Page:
Foster and Kreitzman - Seasons of Life - Hibernation
Type of Spiritual Experience
A description of the experience
Seasons of Life – Russell G Foster and Leon Kreitzman
Hibernation is somewhat different. It usually refers to an adaptive winter physiology of sustained inactivity and metabolic depression, characterised by a profound lowering of body temperature, breathing and metabolic rate. Body temperature falls, from around 38 degrees centigrade to as low as 1 degree centigrade above ambient temperature. The heartbeat becomes slow and irregular. Breathing may be once every four to six minutes, and a hibernator’s metabolic rate falls to as little as 1% of its normal value.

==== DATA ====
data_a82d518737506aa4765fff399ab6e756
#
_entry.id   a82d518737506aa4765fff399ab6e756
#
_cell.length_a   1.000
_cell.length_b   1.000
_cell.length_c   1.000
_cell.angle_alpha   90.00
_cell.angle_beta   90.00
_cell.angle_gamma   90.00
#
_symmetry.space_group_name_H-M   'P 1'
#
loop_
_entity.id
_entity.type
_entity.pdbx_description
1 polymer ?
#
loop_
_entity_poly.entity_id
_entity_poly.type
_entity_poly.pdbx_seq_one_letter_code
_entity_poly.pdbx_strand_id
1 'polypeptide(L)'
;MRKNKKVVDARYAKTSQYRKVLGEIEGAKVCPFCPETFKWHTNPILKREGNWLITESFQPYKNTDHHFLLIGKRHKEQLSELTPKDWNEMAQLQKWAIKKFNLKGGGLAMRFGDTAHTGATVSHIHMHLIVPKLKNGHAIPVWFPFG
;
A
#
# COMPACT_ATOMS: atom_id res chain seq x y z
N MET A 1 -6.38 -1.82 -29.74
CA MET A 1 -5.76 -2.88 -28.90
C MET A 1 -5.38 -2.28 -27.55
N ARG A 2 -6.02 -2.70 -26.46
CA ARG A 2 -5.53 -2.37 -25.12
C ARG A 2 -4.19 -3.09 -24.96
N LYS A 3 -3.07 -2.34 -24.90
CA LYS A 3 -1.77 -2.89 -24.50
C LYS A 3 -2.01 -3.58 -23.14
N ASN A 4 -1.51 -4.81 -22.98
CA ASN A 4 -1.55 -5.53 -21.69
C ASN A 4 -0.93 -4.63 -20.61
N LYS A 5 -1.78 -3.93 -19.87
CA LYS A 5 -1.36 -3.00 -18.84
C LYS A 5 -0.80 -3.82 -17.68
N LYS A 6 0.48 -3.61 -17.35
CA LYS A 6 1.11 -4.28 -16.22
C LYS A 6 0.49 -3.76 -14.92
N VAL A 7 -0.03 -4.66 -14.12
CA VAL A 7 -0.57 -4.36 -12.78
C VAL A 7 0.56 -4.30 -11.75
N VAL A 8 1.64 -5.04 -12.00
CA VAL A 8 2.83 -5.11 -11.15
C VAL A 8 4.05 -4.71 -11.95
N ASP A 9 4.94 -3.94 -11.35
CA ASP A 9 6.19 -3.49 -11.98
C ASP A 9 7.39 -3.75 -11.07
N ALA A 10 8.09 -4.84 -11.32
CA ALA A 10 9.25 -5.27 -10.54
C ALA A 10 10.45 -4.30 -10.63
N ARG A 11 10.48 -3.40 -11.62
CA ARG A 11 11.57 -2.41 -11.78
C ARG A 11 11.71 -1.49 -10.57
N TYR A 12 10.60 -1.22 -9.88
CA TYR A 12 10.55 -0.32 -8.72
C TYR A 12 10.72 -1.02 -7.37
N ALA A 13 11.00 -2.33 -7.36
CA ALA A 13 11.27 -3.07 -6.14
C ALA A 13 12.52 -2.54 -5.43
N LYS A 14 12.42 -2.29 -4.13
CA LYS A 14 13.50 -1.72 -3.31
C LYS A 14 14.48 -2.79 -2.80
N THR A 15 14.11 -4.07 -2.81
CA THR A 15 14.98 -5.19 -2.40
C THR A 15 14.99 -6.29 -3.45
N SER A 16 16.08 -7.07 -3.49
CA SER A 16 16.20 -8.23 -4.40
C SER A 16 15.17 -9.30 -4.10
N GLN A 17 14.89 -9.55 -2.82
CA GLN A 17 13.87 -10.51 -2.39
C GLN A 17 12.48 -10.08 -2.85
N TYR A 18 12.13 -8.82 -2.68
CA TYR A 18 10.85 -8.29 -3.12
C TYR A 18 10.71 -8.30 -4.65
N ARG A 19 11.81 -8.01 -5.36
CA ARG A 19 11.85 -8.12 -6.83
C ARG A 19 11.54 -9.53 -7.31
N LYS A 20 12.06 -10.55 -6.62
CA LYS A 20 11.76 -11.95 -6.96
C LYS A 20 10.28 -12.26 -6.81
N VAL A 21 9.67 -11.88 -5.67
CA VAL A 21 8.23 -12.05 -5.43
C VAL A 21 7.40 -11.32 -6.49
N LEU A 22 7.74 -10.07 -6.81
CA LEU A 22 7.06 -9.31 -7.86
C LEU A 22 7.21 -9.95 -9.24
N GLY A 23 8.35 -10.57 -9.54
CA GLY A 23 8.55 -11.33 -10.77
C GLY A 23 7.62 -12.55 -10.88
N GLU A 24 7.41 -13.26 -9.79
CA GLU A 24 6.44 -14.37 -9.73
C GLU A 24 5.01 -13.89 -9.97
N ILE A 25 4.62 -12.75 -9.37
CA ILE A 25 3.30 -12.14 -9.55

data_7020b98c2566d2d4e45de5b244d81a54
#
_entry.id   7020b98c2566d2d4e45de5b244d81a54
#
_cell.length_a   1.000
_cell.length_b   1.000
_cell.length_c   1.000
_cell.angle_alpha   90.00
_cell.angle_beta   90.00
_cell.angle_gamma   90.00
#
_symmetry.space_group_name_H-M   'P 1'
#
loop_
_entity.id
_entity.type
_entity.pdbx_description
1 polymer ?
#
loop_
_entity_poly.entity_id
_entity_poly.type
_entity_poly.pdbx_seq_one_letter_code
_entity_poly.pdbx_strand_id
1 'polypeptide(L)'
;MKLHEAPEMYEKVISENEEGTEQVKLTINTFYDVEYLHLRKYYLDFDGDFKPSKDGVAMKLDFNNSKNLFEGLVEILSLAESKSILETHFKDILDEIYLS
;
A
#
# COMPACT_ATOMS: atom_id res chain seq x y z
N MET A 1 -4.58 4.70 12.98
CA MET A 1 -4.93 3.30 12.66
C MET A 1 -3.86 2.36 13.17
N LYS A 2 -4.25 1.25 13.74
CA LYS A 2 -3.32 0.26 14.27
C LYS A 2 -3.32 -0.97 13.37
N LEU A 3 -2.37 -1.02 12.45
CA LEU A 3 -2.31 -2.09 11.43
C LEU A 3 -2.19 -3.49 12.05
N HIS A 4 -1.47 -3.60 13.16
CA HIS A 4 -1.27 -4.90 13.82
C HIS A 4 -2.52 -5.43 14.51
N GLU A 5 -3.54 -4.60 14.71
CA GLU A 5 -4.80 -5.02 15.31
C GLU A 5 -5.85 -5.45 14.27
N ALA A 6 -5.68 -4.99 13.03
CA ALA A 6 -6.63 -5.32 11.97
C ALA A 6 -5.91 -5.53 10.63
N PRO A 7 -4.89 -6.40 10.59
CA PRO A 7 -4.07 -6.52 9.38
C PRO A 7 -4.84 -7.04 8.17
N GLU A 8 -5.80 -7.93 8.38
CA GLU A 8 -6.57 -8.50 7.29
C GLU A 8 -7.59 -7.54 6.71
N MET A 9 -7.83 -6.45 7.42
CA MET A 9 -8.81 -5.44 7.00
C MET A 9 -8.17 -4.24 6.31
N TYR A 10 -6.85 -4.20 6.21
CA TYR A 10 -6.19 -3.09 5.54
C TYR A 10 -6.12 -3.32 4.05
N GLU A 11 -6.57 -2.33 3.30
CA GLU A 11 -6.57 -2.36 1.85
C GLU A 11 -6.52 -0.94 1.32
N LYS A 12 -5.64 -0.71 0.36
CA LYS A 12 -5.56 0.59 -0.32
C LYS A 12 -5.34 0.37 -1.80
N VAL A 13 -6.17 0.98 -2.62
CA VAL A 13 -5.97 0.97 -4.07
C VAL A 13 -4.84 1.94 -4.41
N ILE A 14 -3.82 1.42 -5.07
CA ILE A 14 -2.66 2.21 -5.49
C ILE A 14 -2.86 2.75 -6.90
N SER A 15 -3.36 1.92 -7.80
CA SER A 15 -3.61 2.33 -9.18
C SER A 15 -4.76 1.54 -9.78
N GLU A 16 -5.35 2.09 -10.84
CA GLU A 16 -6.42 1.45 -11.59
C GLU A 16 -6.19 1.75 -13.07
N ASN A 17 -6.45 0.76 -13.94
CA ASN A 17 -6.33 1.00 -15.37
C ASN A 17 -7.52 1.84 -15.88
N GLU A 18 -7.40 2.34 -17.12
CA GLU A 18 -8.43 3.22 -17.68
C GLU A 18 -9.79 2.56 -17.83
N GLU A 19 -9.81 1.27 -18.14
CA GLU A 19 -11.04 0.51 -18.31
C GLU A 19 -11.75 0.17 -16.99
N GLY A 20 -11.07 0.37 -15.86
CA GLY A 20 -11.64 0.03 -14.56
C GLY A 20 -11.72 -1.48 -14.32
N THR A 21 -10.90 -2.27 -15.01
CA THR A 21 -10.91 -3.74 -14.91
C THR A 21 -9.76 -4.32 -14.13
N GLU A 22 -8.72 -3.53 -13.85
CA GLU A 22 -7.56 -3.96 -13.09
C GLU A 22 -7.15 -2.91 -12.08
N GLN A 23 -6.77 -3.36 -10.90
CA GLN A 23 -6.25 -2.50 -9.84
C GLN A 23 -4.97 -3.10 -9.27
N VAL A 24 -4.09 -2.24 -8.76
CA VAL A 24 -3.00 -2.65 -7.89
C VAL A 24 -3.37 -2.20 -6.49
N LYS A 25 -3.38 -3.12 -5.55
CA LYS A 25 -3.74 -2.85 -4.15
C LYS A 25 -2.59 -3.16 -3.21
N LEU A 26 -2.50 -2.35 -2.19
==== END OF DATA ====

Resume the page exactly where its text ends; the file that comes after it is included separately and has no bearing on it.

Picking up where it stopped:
Entry into and exit from hibernation seems to be heavily dependent on a seasonal timer. The terms obligate and facultative hibernators are sometimes used to distinguish between hibernation and winter torpor.
The Arctic ground squirrel is an obligate hibernator. It enters hibernation around 5-12 October and emerges between 20 and 22 April, regardless of the weather, because it is programmed by a timer to do so.
Skunks and badgers are facultative hibernators, entering torpor in response to very cold weather and poor food supply.
The North American pocket mouse is another facultative hibernator.